Startup Life/Opinion/

Founders, can we all be more honest?

Founders are undermining their credibility and undermining trust by exaggerating their company’s performance.

James Routledge
James Routledge

By James Routledge

Picture this. You’ve just been to a startup event or a founder meetup, perhaps you’ve been reading the updates in that online founders’ community you’re in. Or, like most days, you’re telling another founder or investor about your startup. You feel a bit intimidated, a bit insecure and you’re comparing yourself against others. 

Let me translate some of those conversations for you.

“Oh yeah, we’ve raised just under 5 mil to date.”

Translation: We’ve raised £3.2m (GBP, not dollars) so far from multiple investors over multiple rounds since inception. 

“We’re about 60 people globally.”

Translation: We have a full-time team of 42, mostly in London, and five to ten freelancers who we use sometimes. We have one person who works in Lisbon.

“We’re at 1m ARR [annual recurring revenue] growing at 30% month-on-month.”

Translation: We had our first £80k revenue month because we grew 30%. We hope we can do it again. 

“I exited for seven figures in fall last year.”

Translation: We sold what we could to our nearest competitor, it was more like an acquihire. Our investors got 0.7x their money back. 

We’ve made incredible progress in the startup ecosystem to become more open, honest and vulnerable. Founders and investors talk more about mental health. There are active conversations and changes being made around access to funding for underrepresented founders. 

But I’m tired of the lingering bravado and smoke and mirrors. Founders aren’t honest with each other, with media and with investors about their performance. It wrecks a founder’s credibility over time, it makes it harder for us all by adding to distrust of founders. And it’s exaggeration that creates toxic companies and situations where everyone — founder, employees and investors — suffer. 

Investors get a lot of attention for bad behaviour, like that angel investor who hasn’t actually got any cash to invest and just wants to meet you to learn something for the business they run. Or the VC who doesn’t have any more money to invest but is saving face by taking the meeting. 

Founders, though — I still see so much bullshit. I see vagaries. I see half-truths and in some cases, I see straight-up lies.

I get it. “Act bigger than you are”, “fake it until you make it”, “play the game” — I’ve done it too. I’ve reported revenue in dollars on a pitch deck. I’ve done some loose maths to convince myself my ARR is damn fine. 

“A half-truth isn’t just a half-truth to another founder or a VC you’re trying to impress, it’s a half-truth to yourself”

I used to do this all the time because I was covering up for my broken startup and insecurities. With Sanctus though, I always played it straight. A team of 70 with 50 self-employed coaches, that’s the truth. Half-truths hurt me, half-truths cover up my insecurities. Exaggerations stunt my growth.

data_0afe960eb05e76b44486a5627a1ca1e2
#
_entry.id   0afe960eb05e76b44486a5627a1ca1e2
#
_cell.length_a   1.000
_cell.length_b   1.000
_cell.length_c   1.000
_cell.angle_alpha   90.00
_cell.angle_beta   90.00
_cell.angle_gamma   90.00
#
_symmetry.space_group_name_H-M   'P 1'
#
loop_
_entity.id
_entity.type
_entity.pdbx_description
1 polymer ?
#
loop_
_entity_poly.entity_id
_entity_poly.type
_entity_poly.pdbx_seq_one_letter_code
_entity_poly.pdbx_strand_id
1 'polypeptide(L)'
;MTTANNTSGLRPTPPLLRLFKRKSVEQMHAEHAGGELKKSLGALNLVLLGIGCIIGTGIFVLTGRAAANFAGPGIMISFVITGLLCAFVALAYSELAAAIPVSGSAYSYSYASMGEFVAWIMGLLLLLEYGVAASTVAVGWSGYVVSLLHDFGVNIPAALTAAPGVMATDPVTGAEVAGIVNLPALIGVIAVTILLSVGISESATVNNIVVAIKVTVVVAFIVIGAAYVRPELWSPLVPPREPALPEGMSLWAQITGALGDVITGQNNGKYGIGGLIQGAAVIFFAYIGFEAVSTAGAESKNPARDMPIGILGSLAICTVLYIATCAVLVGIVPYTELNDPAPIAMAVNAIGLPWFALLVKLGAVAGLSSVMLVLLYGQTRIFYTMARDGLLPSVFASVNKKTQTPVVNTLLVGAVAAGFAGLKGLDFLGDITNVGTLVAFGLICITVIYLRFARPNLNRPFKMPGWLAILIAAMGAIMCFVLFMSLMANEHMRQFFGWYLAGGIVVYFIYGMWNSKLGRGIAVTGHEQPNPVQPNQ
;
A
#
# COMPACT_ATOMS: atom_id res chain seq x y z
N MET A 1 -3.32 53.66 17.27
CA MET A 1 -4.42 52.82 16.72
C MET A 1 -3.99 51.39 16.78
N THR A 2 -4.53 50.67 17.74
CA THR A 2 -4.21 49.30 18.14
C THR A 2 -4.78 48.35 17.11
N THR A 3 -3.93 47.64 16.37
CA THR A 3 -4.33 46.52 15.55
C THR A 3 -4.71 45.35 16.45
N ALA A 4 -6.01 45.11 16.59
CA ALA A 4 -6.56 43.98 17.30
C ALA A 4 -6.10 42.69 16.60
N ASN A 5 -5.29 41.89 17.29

A half-truth isn’t just a half-truth to another founder or a VC you’re trying to impress, it’s a half-truth to yourself. You aren’t letting yourself be okay with where you are at that moment. Plus, it’s hurting your founder brothers and sisters too, because when they pitch, investors are going to think they’re another blagger. 

I understand “the game”. But we all have a choice in how we play. If the rules involve any form of lying, exaggeration or covering up the truth, I’m not playing. And it’s up to other founders to learn how to be smart and hustle without having to losing integrity. Whilst the market is in a downturn this is especially important — there’s scarcity and when there’s scarcity, there’s fear. There’s going to be even more temptation to lie or fudge the numbers to get out, but it’s a false economy and just an even faster way to the bottom.

Don’t hide from the truth. Embrace it, be honest and you’ll invite connection. If you had a record revenue month, sweet! You need help turning it into a recurring record revenue month? Great! That’s honest, that’s real and that’s where the growth lies. 

I want a startup ecosystem that leads the way for how we want business to be done in the next 50 years. Honesty and integrity are a big part of that.

I’m not here for the froth of pumped-up valuations, inflated headcount and dreamed-upMRR. I’m here to create, to build and to change industries. I hope you are too.

James Routledge is the founder of Sanctus and author of Mental Health at Work

1
Join the conversation

avatar
  Subscribe  
newest oldest
Notify of
david
david

If you’e talking about honesty, be honest and say that you’re not only here “to create, to build and to change industries” but really here to make $$$.
As simple as that.